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Paranoid: Dark plot hides gripping theme that can't be revealed

As Indira Varma notes, we never really know what others think, so it's a 'waste of time' worrying about it - although it makes fertile ground for a crime drama. The stars of ITV's tense new series Paranoid tell Gemma Dunn what's in store.

It's been a stellar year for crime-drama fans - and it's not over yet, as ITV prepares to serve up its latest fix in the form of eight-part conspiracy thriller Paranoid.

But don't expect your run-of-the-mill police drama.

Executive-produced by founder and director of Red Production Company Nicola Shindler (Happy Valley, Ordinary Lies), and writer and creator Bill Gallagher (The Paradise, Conviction), Paranoid tells the story of a female GP who is murdered in a rural children's playground with an abundance of key eyewitnesses.

A group of detectives - Bobby Day (Robert Glenister), Nina Suresh (Indira Varma), Alec Wayfield (Dino Fetscher) and Michael Niles (Neil Stuke) - embark on what seems to be a straightforward murder investigation. But as they delve deeper into the case, they're quickly drawn into the twists and turns of an ever-darkening mystery, which unexpectedly takes them from the small fictional Cheshire town of Marshwell on a tense journey across Europe.

The series' stars introduce us to their characters and reveal why they couldn't resist signing up.

The character of Nina Suresh is played by Indira Varma, who says the dark plot explores the complexity of relationships.

"I'm fascinated by the theme we can't reveal in Paranoid," Varma, (43) teases. "It feels like a modern problem in society that needs exposing and discussing."

Elaborating on police detective Nina's complex persona, the actress adds: "She's mouthy and not always very likeable. A bit of a nightmare. She's jealous, impulsive, wears her heart on her sleeve, doesn't mince her words and can be pretty insensitive. But thankfully, she redeems herself with a laugh and her honesty... I wish I had the courage to behave like that sometimes."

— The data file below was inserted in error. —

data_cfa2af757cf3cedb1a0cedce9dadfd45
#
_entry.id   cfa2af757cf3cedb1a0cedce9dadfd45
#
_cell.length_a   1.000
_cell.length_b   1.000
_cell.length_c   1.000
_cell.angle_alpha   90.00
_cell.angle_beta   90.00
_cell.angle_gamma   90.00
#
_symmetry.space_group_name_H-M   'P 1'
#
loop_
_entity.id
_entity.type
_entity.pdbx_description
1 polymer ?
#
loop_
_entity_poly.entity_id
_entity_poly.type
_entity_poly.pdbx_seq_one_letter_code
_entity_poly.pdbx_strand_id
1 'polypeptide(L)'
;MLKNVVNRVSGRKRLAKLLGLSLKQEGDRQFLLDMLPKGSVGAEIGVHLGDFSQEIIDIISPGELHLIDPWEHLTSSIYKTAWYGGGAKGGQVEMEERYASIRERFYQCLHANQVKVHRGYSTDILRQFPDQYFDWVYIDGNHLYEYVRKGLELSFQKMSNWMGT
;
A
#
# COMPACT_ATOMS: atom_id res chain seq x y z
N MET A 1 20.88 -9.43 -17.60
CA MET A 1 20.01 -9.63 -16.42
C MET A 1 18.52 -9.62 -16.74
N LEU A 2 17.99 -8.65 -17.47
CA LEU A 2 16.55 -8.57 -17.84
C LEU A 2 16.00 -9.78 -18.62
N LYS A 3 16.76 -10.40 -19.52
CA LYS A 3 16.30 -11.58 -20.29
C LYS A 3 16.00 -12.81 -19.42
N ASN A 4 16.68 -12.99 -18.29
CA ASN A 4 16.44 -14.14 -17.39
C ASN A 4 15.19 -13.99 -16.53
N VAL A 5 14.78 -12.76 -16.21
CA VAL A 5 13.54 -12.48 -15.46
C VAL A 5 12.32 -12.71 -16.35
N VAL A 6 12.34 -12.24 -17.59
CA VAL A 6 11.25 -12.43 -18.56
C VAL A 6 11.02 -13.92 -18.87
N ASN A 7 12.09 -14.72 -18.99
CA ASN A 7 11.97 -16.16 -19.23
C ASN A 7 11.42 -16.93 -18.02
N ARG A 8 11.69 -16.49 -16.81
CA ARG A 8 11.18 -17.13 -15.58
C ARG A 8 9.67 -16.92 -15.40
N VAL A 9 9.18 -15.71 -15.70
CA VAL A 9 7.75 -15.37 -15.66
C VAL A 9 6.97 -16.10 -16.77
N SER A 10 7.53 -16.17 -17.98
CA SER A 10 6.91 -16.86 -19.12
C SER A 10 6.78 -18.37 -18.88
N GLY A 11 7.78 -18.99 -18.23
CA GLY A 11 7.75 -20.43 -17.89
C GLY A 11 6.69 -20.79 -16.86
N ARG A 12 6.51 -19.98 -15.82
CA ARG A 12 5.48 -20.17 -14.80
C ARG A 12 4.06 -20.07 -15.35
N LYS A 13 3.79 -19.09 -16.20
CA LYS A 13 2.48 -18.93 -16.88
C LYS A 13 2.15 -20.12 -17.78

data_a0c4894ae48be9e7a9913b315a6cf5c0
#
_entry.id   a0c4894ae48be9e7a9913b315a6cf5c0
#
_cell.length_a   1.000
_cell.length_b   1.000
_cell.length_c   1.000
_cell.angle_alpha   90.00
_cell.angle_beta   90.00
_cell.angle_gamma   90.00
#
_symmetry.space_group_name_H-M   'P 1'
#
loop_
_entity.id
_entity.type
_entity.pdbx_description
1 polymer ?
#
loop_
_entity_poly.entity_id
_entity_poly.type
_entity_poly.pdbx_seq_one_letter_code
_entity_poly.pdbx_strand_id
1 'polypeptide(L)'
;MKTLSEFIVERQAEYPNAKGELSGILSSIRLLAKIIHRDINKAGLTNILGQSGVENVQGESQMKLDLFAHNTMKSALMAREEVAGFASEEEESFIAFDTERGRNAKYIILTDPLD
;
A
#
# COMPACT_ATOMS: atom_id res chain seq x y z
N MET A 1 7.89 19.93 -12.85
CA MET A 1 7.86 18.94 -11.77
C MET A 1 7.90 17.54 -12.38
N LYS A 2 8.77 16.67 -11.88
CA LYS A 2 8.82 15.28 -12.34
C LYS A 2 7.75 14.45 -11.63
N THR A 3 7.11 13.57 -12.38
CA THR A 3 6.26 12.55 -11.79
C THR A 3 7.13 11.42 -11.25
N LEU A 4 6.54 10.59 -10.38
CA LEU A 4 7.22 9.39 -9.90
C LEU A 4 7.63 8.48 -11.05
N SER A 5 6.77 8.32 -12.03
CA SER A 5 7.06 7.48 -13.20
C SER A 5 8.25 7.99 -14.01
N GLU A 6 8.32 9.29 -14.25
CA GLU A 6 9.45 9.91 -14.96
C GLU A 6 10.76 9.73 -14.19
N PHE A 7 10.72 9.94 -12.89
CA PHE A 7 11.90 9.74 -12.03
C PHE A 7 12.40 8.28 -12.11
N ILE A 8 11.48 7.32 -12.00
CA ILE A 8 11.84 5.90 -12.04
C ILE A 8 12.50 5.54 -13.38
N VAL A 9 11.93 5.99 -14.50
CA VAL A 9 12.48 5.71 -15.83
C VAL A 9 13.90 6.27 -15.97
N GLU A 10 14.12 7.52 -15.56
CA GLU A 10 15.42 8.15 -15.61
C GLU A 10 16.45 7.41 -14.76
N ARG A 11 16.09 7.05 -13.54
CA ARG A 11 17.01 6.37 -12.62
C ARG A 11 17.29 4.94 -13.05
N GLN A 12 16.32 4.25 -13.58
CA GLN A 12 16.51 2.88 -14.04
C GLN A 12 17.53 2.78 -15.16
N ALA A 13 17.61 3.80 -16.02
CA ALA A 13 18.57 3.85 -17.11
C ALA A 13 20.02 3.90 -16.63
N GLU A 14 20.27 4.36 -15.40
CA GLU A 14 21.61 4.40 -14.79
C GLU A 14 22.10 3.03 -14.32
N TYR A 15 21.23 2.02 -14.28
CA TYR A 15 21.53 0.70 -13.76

Like her colleagues, Nina's also wrestling with her own demons. "Nina is paranoid about getting older and missing the boat when it comes to having a baby and being loved. And, of course, she worries about what other people think of her, which we never really know," says Bath-born Varma. "It's a waste of time and energy even thinking about it. But we can't help it, can we?"

Co-star Robert Glenister (56), is Bobby Day a long-serving police detective, and of his character he says: "He's thrown into this maelstrom, the like of which he's never really experienced before and also contending with an onslaught of panic attacks."

Revealing Paranoid wasn't his first collaboration with writer Bill Gallagher, actor Neil Stuke (50), who portrays Michael Niles, explains: "I did Out Of The Blue with him 20 years ago and I'm a huge fan of his work.

"It's one of the only scripts I've ever read where I actually felt scared reading it, and very nervous, not really knowing what the hell is going to happen next," the actor quips.

Dino Fetscher is Alec Wayfield in the show which is his first big acting role. "Alec is the junior of the three detectives," he says. "He's very book-smart, cultured, and from a family with lots of money, where there is a very tempestuous relationship between him and his mother.

"He's very cerebral so everything is intellectualised, versus someone like Nina, who's much more literal. So she is the physical one and Alec is all in the head," adds 20-something Fetscher, whose character shares a few passionate clinches with Nina during the course of the series.

Meanwhile, Lucy Cannonbury is played by Lesley Sharp (56), who says: "There's something very interesting about having a show that has really big ambition. It starts off in this beautiful corner of England, and these cracks then start to appear.

"Paranoid is about a group of characters who are in free fall," the Manchester-born actress adds passionately. "Their lives are being turned upside down for various reasons."

As for Lucy, a local garden centre owner and eyewitness to the murder, Sharp says: "She has experienced difficult times and is there to offer a perspective, both for Bobby and the audience.

"Lucy is very much her own person. It's fantastic to play a female making choices. She's the hero of her own life. Someone with a past, and you don't find out about it until quite a way into the story."

Paranoid begins on ITV on Thursday, September 22, at 9pm

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